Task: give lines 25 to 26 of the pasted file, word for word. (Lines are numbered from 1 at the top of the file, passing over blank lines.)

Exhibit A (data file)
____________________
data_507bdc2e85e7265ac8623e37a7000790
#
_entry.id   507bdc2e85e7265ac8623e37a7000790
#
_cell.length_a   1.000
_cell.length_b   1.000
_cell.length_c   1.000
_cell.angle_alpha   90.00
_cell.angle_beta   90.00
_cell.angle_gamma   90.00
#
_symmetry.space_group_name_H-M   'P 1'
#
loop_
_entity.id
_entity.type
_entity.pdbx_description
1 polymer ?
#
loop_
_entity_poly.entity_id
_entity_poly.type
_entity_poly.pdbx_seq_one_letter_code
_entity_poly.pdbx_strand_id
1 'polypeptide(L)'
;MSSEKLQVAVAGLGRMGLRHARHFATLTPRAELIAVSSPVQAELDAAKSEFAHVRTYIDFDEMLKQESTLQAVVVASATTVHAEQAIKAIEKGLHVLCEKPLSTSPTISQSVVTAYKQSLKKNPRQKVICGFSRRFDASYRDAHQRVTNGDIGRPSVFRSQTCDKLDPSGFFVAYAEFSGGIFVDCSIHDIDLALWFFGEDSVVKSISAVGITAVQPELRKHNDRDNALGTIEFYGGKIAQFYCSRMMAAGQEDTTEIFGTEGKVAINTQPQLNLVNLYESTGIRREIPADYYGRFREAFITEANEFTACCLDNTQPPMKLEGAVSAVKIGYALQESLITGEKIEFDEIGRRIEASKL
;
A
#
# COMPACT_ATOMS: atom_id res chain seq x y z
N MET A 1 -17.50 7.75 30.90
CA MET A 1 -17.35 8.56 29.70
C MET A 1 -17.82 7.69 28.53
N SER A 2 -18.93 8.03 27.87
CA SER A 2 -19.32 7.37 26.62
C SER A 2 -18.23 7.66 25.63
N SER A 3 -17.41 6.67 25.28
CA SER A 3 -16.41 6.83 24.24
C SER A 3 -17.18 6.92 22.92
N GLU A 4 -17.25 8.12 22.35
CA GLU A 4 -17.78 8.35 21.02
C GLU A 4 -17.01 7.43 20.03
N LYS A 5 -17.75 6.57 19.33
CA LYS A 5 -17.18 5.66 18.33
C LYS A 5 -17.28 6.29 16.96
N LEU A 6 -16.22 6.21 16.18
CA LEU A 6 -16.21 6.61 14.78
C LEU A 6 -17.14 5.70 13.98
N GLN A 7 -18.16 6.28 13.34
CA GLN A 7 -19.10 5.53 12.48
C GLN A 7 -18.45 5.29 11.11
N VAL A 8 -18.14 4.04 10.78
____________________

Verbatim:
1 'polypeptide(L)'
;MSSEKLQVAVAGLGRMGLRHARHFATLTPRAELIAVSSPVQAELDAAKSEFAHVRTYIDFDEMLKQESTLQAVVVASATTVHAEQAIKAIEKGLHVLCEKPLSTSPTISQSVVTAYKQSLKKNPRQKVICGFSRRFDASYRDAHQRVTNGDIGRPSVFRSQTCDKLDPSGFFVAYAEFSGGIFVDCSIHDIDLALWFFGEDSVVKSISAVGITAVQPELRKHNDRDNALGTIEFYGGKIAQFYCSRMMAAGQEDTTEIFGTEGKVAINTQPQLNLVNLYESTGIRREIPADYYGRFREAFITEANEFTACCLDNTQPPMKLEGAVSAVKIGYALQESLITGEKIEFDEIGRRIEASKL